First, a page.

Highly Specific Kitchenware: The Tomato Server

Tomato Server

Nothing should ever be touched with one’s fingers. This was one of the principles behind Victorian dining etiquette and it resulted in a plethora of highly specialized utensils and serving pieces, including the Tomato Server, a decorative slotted/pierced spoon designed specifically for serving slices of fresh tomatoes.

Think on that a moment. Someone invented a spoon whose sole purpose is to transfer a tomato slice from a serving dish to your plate. Victorians were kind-of bonkers.

Tomato Server Tomato Server

Tomato servers are wide and flat, designed to efficiently and oh-so-gorgeously lift individual fruit slices in a very refined and delicate manner. Their pierced, decorative holes allow excess juices to drain away. A regular ole’ spoon simply will not do, my dear. Pish posh.

While I have absolutely no patience for formality or hyper-vigilent Victorian conduct, I do love all things tomato. Knowing this as well what I am now referring to as a “random cutlery problem,” my friend Uli gifted me a beautiful piece just in time for the launch of tomato season. This particular silver plated piece by Rogers Bros stamped 1847 (research indicates it was made into the 1930s), is decorated with a tomato motif (called Adoration) that appears on the bowl and the handle. I’ve never seen one like it and now that I have one of these gorgeous utensils in my possession, I am afraid that the tomato server may become yet another thing that I collect, so help me god.

Gayla Trail
Gayla is a writer, photographer, and former graphic designer with a background in the Fine Arts, cultural criticism, and ecology. She is the author, photographer, and designer of best-selling books on gardening, cooking, and preserving.

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17 thoughts on “Highly Specific Kitchenware: The Tomato Server

  1. This just reminded me of a formal family dinner when my siblings and I were kids. My grandmother asked my sister to pass the tomatoes. My sister picked up a single slice of tomato with her fingers and placed it in my grandmothers hand. It’s still a family joke.

  2. My mom has a tomato server! I will try to remember to take a picture for you. It’s one of my favourite of her utensils.

  3. I love the utensil, and I love the new look of the site. But most of all, I am truly impressed by your site’s new advertising matrix. For the first time in all my time on the web looking at gardening blogs, I have never had an ad actually be for something relevant to gardening and my IP address source (France). But there’s an ad for the French U-pick chain, Chapeau de Paille, asking me to click to find the nearest field. I just might click.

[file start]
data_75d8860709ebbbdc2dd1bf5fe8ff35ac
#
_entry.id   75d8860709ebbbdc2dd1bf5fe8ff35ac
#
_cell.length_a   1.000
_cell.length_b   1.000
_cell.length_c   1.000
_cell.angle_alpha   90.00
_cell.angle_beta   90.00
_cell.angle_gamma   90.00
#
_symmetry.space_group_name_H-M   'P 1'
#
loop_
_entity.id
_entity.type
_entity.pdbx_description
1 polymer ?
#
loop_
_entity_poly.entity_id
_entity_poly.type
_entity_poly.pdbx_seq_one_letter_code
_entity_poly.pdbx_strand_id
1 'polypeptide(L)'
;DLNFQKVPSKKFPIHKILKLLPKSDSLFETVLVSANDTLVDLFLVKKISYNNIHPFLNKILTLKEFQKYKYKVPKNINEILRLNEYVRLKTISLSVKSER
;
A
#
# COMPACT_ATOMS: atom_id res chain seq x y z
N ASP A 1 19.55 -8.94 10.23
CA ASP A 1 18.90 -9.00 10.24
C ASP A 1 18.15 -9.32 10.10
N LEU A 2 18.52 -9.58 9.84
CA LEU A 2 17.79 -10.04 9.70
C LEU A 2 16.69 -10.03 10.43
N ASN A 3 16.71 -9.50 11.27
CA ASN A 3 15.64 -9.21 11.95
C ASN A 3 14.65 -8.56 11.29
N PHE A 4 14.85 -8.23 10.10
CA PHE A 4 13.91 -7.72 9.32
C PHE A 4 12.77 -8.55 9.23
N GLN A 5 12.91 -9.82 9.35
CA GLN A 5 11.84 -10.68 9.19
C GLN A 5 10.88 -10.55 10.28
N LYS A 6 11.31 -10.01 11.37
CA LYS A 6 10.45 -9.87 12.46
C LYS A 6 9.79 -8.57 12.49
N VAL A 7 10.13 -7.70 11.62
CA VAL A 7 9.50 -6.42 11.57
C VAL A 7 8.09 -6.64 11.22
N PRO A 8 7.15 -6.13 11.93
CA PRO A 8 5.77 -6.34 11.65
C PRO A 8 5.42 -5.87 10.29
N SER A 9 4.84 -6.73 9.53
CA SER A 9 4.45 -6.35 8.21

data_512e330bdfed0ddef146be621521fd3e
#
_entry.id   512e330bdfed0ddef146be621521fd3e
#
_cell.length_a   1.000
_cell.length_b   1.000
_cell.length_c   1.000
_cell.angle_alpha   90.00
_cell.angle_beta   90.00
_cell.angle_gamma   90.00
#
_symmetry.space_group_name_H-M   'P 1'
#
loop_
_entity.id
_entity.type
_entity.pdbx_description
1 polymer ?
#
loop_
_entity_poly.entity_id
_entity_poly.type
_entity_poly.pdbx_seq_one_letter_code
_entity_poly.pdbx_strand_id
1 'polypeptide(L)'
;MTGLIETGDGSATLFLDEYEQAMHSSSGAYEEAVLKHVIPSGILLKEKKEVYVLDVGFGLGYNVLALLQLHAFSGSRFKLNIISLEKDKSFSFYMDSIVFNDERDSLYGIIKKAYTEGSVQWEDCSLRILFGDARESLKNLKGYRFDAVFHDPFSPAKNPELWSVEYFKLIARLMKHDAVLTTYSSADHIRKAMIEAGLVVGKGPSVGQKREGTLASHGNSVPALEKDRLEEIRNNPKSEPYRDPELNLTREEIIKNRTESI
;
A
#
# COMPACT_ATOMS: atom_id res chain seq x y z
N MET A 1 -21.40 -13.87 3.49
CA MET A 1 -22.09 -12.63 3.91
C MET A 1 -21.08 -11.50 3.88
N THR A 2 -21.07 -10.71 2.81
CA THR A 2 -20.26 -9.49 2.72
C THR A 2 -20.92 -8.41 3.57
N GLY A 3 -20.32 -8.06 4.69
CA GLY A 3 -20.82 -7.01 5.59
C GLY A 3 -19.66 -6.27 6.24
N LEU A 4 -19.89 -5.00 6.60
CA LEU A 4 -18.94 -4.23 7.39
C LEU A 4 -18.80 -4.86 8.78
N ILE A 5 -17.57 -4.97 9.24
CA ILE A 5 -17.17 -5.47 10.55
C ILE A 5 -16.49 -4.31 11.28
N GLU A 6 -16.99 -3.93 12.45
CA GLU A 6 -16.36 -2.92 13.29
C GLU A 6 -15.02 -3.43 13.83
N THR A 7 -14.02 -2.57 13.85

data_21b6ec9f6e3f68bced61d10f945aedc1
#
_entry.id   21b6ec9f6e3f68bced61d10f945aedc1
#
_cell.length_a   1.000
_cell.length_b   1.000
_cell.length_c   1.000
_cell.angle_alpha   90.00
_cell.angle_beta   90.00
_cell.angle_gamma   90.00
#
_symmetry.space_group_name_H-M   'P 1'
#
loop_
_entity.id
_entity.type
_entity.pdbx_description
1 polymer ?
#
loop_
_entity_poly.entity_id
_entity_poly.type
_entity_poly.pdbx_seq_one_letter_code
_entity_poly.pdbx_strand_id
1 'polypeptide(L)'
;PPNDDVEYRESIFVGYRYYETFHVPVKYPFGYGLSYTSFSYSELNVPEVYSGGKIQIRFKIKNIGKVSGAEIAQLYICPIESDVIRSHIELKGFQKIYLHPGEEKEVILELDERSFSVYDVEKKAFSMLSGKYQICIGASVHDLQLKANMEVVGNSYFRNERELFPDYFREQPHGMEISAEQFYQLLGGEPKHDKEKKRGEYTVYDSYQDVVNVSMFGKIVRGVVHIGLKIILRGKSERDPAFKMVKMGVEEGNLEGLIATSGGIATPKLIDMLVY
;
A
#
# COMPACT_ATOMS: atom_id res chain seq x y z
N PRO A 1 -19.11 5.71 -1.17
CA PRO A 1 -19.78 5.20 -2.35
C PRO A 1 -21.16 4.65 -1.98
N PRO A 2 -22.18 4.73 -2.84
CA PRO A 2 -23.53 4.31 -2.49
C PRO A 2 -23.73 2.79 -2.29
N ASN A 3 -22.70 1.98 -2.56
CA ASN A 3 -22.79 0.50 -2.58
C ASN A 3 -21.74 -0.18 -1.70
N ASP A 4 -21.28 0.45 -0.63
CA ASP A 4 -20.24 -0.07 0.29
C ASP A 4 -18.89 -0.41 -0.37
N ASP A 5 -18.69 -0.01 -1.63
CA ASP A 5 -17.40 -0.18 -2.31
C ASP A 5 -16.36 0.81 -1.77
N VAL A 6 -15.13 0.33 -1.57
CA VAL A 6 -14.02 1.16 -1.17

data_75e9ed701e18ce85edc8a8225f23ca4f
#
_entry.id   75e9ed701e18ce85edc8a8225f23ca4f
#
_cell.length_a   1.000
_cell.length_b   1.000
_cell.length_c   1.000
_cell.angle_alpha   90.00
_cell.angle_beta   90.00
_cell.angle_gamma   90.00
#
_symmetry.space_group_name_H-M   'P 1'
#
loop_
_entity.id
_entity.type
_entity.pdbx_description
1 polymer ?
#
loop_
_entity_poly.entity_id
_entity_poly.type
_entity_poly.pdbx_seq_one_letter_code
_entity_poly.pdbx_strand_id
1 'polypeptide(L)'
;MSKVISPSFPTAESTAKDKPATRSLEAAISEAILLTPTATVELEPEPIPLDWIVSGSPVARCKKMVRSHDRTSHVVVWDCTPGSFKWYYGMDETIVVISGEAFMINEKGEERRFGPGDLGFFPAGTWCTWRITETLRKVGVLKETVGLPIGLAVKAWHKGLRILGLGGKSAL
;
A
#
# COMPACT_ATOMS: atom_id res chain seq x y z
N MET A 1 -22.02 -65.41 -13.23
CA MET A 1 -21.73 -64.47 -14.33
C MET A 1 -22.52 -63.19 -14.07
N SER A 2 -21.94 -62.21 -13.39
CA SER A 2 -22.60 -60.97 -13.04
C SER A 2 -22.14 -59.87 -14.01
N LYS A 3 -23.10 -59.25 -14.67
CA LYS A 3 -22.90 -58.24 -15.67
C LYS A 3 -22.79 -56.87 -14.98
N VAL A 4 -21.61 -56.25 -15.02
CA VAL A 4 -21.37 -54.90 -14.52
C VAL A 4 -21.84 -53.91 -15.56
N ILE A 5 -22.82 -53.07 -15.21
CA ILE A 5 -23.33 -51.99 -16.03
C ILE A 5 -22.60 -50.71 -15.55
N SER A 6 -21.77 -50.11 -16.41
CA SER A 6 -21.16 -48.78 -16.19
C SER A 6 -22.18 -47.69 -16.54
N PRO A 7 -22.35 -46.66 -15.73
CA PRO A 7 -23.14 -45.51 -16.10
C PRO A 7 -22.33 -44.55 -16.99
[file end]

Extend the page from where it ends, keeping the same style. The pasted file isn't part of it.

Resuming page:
• To be clear, the ads on the top right sidebar are sponsored by good companies that Margaret Roach of AWaytoGarden.com and I personally respect and vouch for.

      However, I don’t choose the Google ads. They appear on their own based on location and other algorithms. That said, I work very hard to keep advertising for chemical companies, fast food products, industrial floral industry companies and anything else that I deem harmful from appearing. If any do, I appreciate when readers let me know so I can do something about it as quickly as possible. This is the best I can do as I very much depend on advertising to keep me afloat, but I also very much respect the people who come here to engage with my work and want to ensure that my integrity is intact and that what appears here is in keeping with the values I espouse.

  4. I have two, a matched pair! And I don’t think I have ever used either one, but now I may be compelled to put them in the rotation. They came from my grandmother; she had them in her formal silver pattern (she also bequeathed the lemon fork, the asparagus tongs, etc.).

    Do we really need these instruments? Clearly not. (Although my kids are at the same stage that Liz P’s sister probably was, and passing individual slices in their are-you-sure-you-washed-those hands seems like behavior that if I haven’t seen already, I will soon.)

    At any rate, since these instruments are here, it seems silly not to enjoy them. Life’s too short not to have fun with one’s toys. Thanks for prompting me.

  5. OMG!! So that’s what it is! I came across one when packing up my mother’s silver. It is in sore need of polishing or I’d send a picture.

  6. I picked up a tomato server last summer at an antique shop, I’d been looking for one and think it’s elegant to put on a plate of sliced tomatoes.

  7. Omg! I’ve been lusting after one since I saw yours posted. I usually am not frivolous, but I just bought one on EBay. Love!!!!

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